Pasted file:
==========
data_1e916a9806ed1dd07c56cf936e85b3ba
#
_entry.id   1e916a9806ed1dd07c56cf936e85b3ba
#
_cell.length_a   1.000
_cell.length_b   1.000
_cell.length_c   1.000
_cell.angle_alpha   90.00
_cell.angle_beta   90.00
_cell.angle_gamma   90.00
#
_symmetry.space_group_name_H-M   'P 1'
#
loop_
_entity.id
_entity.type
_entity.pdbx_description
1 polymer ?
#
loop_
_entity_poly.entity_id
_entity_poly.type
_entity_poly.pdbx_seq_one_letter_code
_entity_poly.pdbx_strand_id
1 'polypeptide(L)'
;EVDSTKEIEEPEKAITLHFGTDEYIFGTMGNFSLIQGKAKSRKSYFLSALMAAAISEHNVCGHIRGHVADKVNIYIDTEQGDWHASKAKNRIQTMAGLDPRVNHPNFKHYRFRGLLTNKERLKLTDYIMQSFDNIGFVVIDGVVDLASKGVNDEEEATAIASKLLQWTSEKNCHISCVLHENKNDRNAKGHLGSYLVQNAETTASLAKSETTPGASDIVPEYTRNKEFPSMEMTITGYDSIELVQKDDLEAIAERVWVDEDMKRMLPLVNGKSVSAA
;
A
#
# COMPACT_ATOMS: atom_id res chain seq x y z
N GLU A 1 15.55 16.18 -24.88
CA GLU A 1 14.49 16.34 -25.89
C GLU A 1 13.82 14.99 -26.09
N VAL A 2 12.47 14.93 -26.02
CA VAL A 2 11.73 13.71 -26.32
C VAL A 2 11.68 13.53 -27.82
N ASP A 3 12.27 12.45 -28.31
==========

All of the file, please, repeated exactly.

data_1e916a9806ed1dd07c56cf936e85b3ba
#
_entry.id   1e916a9806ed1dd07c56cf936e85b3ba
#
_cell.length_a   1.000
_cell.length_b   1.000
_cell.length_c   1.000
_cell.angle_alpha   90.00
_cell.angle_beta   90.00
_cell.angle_gamma   90.00
#
_symmetry.space_group_name_H-M   'P 1'
#
loop_
_entity.id
_entity.type
_entity.pdbx_description
1 polymer ?
#
loop_
_entity_poly.entity_id
_entity_poly.type
_entity_poly.pdbx_seq_one_letter_code
_entity_poly.pdbx_strand_id
1 'polypeptide(L)'
;EVDSTKEIEEPEKAITLHFGTDEYIFGTMGNFSLIQGKAKSRKSYFLSALMAAAISEHNVCGHIRGHVADKVNIYIDTEQGDWHASKAKNRIQTMAGLDPRVNHPNFKHYRFRGLLTNKERLKLTDYIMQSFDNIGFVVIDGVVDLASKGVNDEEEATAIASKLLQWTSEKNCHISCVLHENKNDRNAKGHLGSYLVQNAETTASLAKSETTPGASDIVPEYTRNKEFPSMEMTITGYDSIELVQKDDLEAIAERVWVDEDMKRMLPLVNGKSVSAA
;
A
#
# COMPACT_ATOMS: atom_id res chain seq x y z
N GLU A 1 15.55 16.18 -24.88
CA GLU A 1 14.49 16.34 -25.89
C GLU A 1 13.82 14.99 -26.09
N VAL A 2 12.47 14.93 -26.02
CA VAL A 2 11.73 13.71 -26.32
C VAL A 2 11.68 13.53 -27.82
N ASP A 3 12.27 12.45 -28.31